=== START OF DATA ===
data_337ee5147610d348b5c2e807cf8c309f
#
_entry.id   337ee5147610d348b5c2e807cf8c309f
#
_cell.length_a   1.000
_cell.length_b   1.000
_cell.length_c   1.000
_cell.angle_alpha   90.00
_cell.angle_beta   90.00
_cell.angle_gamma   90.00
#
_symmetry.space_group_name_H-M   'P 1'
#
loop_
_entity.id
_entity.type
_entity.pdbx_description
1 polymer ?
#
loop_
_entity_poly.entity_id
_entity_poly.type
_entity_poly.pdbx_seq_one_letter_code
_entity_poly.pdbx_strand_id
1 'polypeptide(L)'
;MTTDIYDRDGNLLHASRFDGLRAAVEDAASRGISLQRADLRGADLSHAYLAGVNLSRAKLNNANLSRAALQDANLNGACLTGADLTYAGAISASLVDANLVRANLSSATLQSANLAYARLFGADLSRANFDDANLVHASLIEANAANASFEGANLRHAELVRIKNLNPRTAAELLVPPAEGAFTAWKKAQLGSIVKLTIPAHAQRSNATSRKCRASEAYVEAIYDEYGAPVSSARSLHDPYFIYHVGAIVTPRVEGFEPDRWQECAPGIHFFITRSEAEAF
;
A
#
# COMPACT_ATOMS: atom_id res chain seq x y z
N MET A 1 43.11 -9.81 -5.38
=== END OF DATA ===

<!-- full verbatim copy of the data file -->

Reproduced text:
data_337ee5147610d348b5c2e807cf8c309f
#
_entry.id   337ee5147610d348b5c2e807cf8c309f
#
_cell.length_a   1.000
_cell.length_b   1.000
_cell.length_c   1.000
_cell.angle_alpha   90.00
_cell.angle_beta   90.00
_cell.angle_gamma   90.00
#
_symmetry.space_group_name_H-M   'P 1'
#
loop_
_entity.id
_entity.type
_entity.pdbx_description
1 polymer ?
#
loop_
_entity_poly.entity_id
_entity_poly.type
_entity_poly.pdbx_seq_one_letter_code
_entity_poly.pdbx_strand_id
1 'polypeptide(L)'
;MTTDIYDRDGNLLHASRFDGLRAAVEDAASRGISLQRADLRGADLSHAYLAGVNLSRAKLNNANLSRAALQDANLNGACLTGADLTYAGAISASLVDANLVRANLSSATLQSANLAYARLFGADLSRANFDDANLVHASLIEANAANASFEGANLRHAELVRIKNLNPRTAAELLVPPAEGAFTAWKKAQLGSIVKLTIPAHAQRSNATSRKCRASEAYVEAIYDEYGAPVSSARSLHDPYFIYHVGAIVTPRVEGFEPDRWQECAPGIHFFITRSEAEAF
;
A
#
# COMPACT_ATOMS: atom_id res chain seq x y z
N MET A 1 43.11 -9.81 -5.38